From the Journals

Low-dose radiation therapy looks effective in hard-to-treat MCL



Low-dose radiation therapy – with or without concurrent chemotherapy – appears promising as a treatment for patients with relapsed or refractory mantle cell lymphoma (MCL) or at least a bridge to subsequent therapy, according to findings published in Blood Advances.

Mantle cell lymphoma Wikimedia Commons/TexasPathologistMSW/CC-ASA 4.0 International

Mantle cell lymphoma

Matthew S. Ning, MD, of the department of radiation oncology at the University of Texas MD Anderson Cancer Center, Houston, and colleagues, said this is the first study to evaluate low-dose radiation therapy (LDRT) with chemotherapy as a treatment modality outside of palliative care for relapsed, multiple refractory MCL patients.

“Our findings indicate that LDRT imparts excellent [local control], minimal toxicity, and favorable outcomes in this setting,” the researchers said.

The study included 19 patients with a total of 98 sites of relapsed, refractory MCL who were treated from 2014 to 2018. The median follow-up was 51.3 months from initial diagnosis and 15.4 months from initial treatment with low-dose radiation therapy, given at a dose of 4 Gy.

These were hard-to-treat patients who had received multiple prior therapies since diagnosis, including carfilzomib, ibrutinib, bortezomib, anthracycline, and rituximab. In total, 8 of the patients had previously undergone autologous stem cell transplant and 11 were refractory to ibrutinib by the time of initial radiation therapy.

Median age of the patients was 69 years; 15 patients had classical histology and 4 had blastoid variant. Among the 98 tumor sites treated, the median tumor size was 2.8 cm.

In all, 14 patients received initial LDRT that was concurrent with chemotherapy. The remaining 5 patients had stopped chemotherapy prior to starting LDRT.

LDRT was given in 1-2 daily fractions via 3-dimensional conformal radiation therapy or electron beam.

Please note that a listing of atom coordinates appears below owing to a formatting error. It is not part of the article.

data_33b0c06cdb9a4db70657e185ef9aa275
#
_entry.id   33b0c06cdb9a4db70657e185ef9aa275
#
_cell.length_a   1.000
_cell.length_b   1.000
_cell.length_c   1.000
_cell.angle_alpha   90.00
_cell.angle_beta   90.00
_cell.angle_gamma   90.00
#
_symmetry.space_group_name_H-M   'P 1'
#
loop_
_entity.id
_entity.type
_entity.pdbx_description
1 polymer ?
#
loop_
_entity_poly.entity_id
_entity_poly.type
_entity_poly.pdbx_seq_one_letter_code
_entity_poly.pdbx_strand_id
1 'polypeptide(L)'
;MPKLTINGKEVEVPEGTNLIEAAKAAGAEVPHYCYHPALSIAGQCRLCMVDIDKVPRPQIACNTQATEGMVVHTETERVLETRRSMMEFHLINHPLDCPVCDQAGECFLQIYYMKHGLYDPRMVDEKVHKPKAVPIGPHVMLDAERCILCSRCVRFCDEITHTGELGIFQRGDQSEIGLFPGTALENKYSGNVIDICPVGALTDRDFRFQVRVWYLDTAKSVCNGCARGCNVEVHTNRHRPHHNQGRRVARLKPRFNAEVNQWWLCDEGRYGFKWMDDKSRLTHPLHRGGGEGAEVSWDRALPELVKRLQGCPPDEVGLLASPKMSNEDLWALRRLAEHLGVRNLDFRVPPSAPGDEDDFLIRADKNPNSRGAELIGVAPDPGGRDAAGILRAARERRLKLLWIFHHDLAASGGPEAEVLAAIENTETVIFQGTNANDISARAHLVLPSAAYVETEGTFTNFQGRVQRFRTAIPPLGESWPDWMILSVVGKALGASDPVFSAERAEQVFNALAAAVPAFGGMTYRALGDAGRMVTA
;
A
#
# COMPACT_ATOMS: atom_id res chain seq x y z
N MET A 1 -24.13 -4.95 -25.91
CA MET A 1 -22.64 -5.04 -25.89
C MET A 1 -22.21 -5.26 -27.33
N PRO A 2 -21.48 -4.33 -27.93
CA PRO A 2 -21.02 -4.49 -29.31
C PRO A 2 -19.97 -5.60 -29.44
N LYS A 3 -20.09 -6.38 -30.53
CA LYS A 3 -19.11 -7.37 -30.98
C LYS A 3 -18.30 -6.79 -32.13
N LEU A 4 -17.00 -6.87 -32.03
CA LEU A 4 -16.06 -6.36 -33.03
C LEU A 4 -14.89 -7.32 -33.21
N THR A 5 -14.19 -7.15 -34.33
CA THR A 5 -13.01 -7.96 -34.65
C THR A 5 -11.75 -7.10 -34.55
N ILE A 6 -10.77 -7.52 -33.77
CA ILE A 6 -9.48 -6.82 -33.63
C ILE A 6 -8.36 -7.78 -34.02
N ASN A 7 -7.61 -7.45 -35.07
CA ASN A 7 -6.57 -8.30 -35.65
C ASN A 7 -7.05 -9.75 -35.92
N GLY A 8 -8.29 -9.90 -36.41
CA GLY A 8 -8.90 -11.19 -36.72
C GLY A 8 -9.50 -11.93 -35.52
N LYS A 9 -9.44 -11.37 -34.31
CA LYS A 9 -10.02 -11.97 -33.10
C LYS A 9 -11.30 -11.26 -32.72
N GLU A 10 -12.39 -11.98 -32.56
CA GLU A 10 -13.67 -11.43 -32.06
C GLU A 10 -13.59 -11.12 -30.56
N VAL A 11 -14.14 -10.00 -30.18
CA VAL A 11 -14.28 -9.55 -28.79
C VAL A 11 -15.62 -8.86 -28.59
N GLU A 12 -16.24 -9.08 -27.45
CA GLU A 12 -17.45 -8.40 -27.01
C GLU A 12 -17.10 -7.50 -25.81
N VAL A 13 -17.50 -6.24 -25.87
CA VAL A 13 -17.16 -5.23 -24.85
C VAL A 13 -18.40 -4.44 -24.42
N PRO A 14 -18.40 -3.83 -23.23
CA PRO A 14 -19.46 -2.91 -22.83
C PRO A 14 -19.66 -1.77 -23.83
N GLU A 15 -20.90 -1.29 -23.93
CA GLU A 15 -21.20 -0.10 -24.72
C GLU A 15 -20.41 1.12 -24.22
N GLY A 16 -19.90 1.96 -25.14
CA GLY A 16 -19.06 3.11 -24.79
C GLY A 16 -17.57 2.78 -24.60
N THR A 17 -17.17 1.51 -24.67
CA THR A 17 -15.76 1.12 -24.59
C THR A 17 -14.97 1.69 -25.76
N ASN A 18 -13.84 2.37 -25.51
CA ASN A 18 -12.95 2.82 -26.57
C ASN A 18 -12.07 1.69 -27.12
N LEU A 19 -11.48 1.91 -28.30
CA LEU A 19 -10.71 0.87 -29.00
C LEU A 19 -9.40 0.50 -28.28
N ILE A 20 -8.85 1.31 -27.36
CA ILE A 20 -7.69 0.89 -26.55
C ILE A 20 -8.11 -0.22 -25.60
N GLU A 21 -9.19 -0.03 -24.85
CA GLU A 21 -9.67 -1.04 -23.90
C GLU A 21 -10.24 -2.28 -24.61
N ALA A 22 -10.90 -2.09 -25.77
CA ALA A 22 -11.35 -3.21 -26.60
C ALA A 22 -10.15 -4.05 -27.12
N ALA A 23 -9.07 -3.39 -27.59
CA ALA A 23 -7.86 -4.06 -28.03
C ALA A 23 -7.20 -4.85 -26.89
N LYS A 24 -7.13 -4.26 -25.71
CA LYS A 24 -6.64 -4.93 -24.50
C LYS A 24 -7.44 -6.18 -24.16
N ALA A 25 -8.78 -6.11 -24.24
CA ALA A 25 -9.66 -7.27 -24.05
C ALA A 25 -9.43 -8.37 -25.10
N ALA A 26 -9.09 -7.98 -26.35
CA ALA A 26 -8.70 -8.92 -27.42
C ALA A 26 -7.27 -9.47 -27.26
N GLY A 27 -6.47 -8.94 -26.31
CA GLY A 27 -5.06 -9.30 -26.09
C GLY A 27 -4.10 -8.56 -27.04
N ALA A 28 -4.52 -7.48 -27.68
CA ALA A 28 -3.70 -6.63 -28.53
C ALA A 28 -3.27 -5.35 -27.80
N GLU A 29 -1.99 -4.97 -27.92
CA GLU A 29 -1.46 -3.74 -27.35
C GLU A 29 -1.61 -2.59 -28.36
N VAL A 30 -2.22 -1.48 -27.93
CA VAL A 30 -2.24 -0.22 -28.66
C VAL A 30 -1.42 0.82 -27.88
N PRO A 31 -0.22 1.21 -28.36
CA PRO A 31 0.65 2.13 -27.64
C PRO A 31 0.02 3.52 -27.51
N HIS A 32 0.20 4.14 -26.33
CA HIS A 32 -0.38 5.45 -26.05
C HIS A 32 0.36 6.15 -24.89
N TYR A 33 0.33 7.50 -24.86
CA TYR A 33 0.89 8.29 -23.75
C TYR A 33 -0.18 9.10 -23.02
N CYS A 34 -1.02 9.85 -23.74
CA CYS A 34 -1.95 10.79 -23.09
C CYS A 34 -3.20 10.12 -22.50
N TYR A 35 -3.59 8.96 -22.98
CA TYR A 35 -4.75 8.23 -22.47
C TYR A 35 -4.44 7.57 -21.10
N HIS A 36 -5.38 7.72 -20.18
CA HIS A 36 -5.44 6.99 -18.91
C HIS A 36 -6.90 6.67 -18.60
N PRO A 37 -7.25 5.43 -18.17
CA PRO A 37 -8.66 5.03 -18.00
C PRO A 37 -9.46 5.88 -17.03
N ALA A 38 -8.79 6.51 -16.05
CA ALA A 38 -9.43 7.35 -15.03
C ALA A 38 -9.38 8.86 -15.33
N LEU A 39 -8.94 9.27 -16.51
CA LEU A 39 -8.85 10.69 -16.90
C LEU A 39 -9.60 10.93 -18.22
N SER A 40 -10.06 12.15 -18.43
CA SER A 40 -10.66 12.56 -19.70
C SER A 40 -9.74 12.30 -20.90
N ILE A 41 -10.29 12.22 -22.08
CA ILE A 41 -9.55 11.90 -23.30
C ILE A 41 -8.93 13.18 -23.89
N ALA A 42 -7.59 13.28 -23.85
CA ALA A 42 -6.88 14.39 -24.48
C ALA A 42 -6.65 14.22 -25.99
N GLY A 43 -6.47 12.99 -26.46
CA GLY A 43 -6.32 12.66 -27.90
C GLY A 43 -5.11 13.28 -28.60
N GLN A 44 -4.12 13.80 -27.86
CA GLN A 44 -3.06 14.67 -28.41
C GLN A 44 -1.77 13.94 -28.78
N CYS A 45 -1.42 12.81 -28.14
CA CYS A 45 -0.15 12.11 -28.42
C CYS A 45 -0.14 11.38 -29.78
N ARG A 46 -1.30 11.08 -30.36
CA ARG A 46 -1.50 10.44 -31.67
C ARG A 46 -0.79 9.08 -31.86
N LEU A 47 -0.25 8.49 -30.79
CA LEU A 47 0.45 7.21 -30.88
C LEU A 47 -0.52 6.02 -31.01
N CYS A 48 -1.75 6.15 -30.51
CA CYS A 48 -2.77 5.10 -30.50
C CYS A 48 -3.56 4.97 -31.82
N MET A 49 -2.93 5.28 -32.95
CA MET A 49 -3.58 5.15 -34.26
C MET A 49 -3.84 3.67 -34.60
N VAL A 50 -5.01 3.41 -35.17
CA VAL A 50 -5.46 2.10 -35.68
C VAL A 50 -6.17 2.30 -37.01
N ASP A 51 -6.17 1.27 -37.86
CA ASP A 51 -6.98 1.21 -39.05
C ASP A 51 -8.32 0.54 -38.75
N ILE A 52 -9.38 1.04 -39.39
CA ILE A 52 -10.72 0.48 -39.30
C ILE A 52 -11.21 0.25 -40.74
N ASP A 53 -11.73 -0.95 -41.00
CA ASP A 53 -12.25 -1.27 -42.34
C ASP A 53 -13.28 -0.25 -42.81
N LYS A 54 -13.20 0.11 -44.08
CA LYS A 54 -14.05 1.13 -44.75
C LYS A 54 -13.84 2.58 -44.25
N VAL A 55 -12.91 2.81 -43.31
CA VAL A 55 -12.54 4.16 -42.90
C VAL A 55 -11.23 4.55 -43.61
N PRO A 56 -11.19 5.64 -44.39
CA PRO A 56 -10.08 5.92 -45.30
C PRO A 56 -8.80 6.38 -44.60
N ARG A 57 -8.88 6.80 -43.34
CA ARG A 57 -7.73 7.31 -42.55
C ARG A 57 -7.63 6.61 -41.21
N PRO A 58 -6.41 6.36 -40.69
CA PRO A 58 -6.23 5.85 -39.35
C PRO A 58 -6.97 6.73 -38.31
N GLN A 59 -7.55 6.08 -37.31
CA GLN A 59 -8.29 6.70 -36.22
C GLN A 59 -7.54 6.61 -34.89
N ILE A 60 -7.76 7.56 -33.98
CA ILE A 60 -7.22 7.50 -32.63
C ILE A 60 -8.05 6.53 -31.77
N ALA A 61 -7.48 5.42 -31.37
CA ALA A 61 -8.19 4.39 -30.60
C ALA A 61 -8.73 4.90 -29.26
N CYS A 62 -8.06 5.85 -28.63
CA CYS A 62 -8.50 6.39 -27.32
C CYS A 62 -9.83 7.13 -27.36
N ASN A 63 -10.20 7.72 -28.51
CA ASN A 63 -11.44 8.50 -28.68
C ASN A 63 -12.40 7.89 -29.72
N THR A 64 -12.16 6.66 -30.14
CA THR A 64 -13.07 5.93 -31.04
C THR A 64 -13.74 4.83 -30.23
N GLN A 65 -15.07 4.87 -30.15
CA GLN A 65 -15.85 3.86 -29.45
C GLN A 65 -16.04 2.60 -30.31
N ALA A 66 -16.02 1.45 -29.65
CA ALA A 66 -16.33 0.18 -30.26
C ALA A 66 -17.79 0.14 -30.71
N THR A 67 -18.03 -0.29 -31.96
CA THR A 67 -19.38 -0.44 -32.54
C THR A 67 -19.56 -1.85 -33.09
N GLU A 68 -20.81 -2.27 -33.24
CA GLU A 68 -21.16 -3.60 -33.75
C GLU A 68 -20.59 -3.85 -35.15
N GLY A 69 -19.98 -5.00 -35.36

Of the 98 tumor sites treated, complete response was achieved for 79 sites (81%) and the median time to complete response was 2.7 months after the start of LDRT. The researchers removed one patient who was an outlier with 27 tumor sites treated, and that dropped the complete response rate down to 76%. The overall response rate, which include an additional five sites with partial response, was 86%.

The researchers found links between complete response and soft tissue site versus non–soft tissue site (hazard ratio, 1.80; 1.12-2.90, P = .02). However, there were no associations between response and chemo-refractory status, ibrutinib-refractory status, prior chemotherapy courts, receipt of concurrent chemotherapy, tumor size, number of fractions, lesions treated per course, or blastoid variant.

The overall survival at 1 year after LDRT initiation was 90% and the 1-year progression-free survival was 55%. All five patients who died were refractory to ibrutinib.

The researchers reported finding no radiation therapy–related toxicities, even when patients received concurrent chemotherapy.

The use of LDRT has the potential to bridge refractory patients to subsequent therapies or to provide treatment breaks as patients recover from toxicities, the researchers said. However, they called for additional studies to confirm that this approach improves progression-free survival over chemotherapy alone.

The study was supported in part by a grant from the National Cancer Institute. The researchers reported having no competing financial interests.

SOURCE: Ning MS et al. Blood Adv. 2019. Jul 9;3(13):2035-9.

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